Can I still be an organ donor if I've had COVID-19?

Published Nov. 8, 2021 7:28 p.m. ET

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TORONTO -- Can someone who died of COVID-19 or had long-COVID donate their organs for transplantation? Can you transmit the virus through an organ donation? How has the pandemic changed the organ donation process? These are just a few of the questions people have around organ donations during the pandemic.

“Dawson’s Creek” screenwriter Heidi Ferrer endured the debilitating effects of long-COVID for more than a year before dying by suicide in May, according to multiple media reports at the time of her death. It’s what happened to her organs after, however, that also had her husband concerned, according to a New York Times article this week. 

Nick Guthe wanted his wife’s body donated to science. But as someone who signed their donor card, Ferrer’s organs were used to save the lives of others.

She had developed severe inexplicable pain in her feet, heart palpitations, and digestive issues following her COVID-19 infection. Just weeks before her death, she also developed neurological issues including tremors and “brain fog.”

It all became too much for Ferrer, but as someone who spent much of her final year in agony, Guthe worried that his wife’s organ would not be safe for recipients.

So what do experts say and what are the rules around organ donation?

Regulations are made by provincial organ donation organizations (OPOs), said Dr. Deepali Kumar, director of transplant infectious diseases at the University Health Network’s Ajmera Transplant Centre in Toronto, one of the largest transplant centres in the country.

In Ontario, for example, patients who have had COVID-19 in the past are accepted.

“In order to ensure that there is no virus that can be transmitted, we usually like to wait for a certain period of time before we accept those people as donors … it’s a minimum of 21 days, but longer is better,” Kumar, who also serves on the American Society of Transplantation’s board of directors and is their president-elect, told CTV News Toronto.

“By about that time, people have negative swabs.”

There is some evidence that pieces of the SARS-CoV-2 virus can be found in different organs, but there is no indication they are able to multiply, she explained. She pointed to the U.S., where kidneys, livers, and sometimes hearts from donors who are “COVID-positive” are accepted, and no transmissions of the virus have resulted from those donations.

“Even if your COVID swab is positive, and you're about a month from your infection, you're probably OK to donate abdominal organs, but not your lungs.”

Technically, anyone can be a potential donor, regardless of medical conditions, according to the Canadian Blood Services (CBS) website.

“Even individuals with serious illnesses may sometimes be donors. All potential donors are evaluated on an individual, medical, case-by-case basis,” the program says.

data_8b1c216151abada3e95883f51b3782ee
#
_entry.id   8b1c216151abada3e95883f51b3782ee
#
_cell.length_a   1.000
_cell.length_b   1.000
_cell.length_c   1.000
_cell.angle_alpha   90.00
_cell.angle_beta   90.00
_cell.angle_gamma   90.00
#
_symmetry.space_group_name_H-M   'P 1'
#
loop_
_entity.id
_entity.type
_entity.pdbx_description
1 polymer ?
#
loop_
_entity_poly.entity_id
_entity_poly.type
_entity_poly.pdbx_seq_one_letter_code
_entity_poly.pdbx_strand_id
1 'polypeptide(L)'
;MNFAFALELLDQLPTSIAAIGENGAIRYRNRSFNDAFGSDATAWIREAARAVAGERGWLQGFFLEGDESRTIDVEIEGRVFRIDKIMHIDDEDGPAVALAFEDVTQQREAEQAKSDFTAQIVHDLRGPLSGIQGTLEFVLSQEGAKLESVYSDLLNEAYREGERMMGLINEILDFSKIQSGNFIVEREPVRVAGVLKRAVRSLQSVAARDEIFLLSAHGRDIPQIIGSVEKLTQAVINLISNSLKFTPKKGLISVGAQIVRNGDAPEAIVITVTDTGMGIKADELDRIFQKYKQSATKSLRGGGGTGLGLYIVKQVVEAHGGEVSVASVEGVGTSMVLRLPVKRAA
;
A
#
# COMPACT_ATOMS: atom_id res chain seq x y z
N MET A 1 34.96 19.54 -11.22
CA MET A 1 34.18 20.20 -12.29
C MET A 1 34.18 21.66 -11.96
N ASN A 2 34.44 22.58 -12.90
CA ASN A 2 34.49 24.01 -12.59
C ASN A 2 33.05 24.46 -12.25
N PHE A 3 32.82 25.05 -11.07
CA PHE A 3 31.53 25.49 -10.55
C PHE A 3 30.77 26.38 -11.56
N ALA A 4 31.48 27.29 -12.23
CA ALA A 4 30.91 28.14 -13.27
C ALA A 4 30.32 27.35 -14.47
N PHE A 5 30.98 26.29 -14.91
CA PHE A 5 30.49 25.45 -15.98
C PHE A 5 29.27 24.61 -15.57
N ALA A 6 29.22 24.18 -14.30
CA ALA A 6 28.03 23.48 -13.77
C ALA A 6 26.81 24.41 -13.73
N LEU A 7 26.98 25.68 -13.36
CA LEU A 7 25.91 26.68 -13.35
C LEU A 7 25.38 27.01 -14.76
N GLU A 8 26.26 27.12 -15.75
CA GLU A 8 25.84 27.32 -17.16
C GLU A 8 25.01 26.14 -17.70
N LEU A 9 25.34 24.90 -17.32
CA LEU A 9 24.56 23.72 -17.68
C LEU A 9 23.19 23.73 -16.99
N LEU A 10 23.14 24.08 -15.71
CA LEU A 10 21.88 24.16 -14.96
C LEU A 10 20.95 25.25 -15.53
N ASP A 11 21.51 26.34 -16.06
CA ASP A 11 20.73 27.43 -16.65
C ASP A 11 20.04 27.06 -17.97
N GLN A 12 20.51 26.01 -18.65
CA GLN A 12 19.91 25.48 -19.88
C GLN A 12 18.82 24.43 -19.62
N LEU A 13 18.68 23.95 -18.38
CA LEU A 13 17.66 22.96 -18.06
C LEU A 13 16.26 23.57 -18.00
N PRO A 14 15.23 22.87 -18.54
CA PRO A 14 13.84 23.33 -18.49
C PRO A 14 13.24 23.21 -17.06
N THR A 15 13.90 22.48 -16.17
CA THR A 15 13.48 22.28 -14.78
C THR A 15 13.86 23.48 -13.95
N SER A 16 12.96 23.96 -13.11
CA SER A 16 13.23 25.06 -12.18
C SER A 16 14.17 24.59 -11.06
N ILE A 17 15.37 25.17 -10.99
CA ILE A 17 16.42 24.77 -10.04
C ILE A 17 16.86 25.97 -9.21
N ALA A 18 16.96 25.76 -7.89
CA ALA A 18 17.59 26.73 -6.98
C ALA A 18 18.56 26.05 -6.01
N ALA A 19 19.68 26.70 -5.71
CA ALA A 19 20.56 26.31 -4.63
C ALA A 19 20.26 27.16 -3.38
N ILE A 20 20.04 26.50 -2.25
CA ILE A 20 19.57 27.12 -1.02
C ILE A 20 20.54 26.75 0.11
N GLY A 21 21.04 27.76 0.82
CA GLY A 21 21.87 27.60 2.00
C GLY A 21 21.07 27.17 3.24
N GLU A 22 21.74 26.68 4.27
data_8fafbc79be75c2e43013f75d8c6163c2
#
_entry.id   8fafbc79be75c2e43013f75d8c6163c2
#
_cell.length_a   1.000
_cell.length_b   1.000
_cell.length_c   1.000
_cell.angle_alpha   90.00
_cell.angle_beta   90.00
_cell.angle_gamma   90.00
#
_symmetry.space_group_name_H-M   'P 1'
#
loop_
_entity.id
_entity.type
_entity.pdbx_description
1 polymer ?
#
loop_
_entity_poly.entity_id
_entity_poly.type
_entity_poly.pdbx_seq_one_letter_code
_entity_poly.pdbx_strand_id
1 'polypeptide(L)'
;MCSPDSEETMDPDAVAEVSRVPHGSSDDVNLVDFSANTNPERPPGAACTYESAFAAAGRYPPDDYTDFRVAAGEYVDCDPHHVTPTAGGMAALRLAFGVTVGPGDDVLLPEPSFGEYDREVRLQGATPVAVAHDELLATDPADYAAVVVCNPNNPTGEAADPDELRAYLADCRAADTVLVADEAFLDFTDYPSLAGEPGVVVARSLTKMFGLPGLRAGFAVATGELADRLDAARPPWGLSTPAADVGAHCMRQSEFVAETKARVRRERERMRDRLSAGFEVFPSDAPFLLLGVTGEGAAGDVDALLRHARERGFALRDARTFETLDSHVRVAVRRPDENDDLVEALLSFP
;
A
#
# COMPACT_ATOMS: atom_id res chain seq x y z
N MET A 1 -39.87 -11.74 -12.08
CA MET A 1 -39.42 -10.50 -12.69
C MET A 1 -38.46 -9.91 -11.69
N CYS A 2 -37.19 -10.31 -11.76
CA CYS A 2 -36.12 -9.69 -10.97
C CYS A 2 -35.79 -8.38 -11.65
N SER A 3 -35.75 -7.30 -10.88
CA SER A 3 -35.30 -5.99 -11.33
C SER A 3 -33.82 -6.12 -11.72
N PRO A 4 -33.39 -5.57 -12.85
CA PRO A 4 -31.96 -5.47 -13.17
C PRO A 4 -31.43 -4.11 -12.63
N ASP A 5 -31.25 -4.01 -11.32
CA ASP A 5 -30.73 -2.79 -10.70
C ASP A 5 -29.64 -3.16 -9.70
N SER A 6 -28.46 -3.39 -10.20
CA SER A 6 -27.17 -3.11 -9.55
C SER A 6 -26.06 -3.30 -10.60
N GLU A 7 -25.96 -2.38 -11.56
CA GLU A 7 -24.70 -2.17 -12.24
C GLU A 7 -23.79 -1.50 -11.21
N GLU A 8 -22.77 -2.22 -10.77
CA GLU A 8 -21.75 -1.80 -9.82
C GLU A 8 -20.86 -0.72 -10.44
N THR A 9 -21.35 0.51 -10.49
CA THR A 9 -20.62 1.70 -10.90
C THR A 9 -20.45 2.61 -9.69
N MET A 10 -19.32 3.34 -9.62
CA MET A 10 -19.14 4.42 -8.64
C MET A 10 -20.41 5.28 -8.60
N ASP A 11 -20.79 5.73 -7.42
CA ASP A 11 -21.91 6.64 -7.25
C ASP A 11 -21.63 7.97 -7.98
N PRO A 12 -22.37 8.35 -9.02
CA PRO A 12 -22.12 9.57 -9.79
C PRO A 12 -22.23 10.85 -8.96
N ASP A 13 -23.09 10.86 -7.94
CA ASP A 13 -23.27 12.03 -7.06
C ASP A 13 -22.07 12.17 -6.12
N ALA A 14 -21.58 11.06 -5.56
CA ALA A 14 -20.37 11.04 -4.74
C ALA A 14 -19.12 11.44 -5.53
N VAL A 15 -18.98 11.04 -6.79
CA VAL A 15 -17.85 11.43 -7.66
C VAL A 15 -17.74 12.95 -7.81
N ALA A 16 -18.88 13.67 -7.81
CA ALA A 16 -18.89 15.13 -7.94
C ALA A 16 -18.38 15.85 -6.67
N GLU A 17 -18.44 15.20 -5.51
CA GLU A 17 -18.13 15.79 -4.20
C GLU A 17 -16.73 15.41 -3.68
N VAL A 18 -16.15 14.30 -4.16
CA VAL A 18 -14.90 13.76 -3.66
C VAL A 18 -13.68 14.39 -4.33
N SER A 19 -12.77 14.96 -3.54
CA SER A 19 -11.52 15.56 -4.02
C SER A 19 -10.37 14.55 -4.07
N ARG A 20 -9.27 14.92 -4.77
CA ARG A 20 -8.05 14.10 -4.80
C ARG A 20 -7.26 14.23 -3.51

Ontario’s Organ and Tissue Donor Registration form, for example, does not ask registrants to disclose their health status, even though there are different types of active infections that can prevent an individual from being a donor, such as those who have HIV. Donors with infections that have been resolved or are in a dormant state, like hepatitis B, can donate.

For those concerned about long-COVID and organ donation, Kumar explained that experts believe it is an immune phenomenon that is wreaking havoc on the body, not the actual virus.

“The virus itself is likely to be long gone, but it kind of leaves that long lasting signature of revving up your immune system. So people get all sorts of symptoms,” Kumar explained.


The donation process is not static, however, and Kumar noted that screening procedures are constantly being evaluated.

“When COVID first emerged, the first thing we did was we evaluated our screening for COVID and made sure that we were safely doing transplants. So definitely … keeping up with whatever is new and making sure that our criteria are up to date.”

With more than 4,400 Canadians on the waiting list for a lifesaving transplant, every potential donation matters, especially when the number of actual organ donations are far below what is needed, according to the CBS. Hundreds of Canadians die each year waiting for a match to come through, with only 32 per cent of Canadians having registered their intention to donate, even though 90 per cent support the practice.

“Organ transplantation and organ donation is a risk-benefit,” Kumar said.

During the pandemic, extensive tests are conducted on donors to make sure they are free of infection before accepting the organs.

“The main thing is for the general public to know that our organ supplies is very safe and as data emerges, we are constantly evaluating the safety of the organ supply and making sure that we have all the screening in place for donors...nothing is 100 per cent, but we try to come as close as possible to that.”

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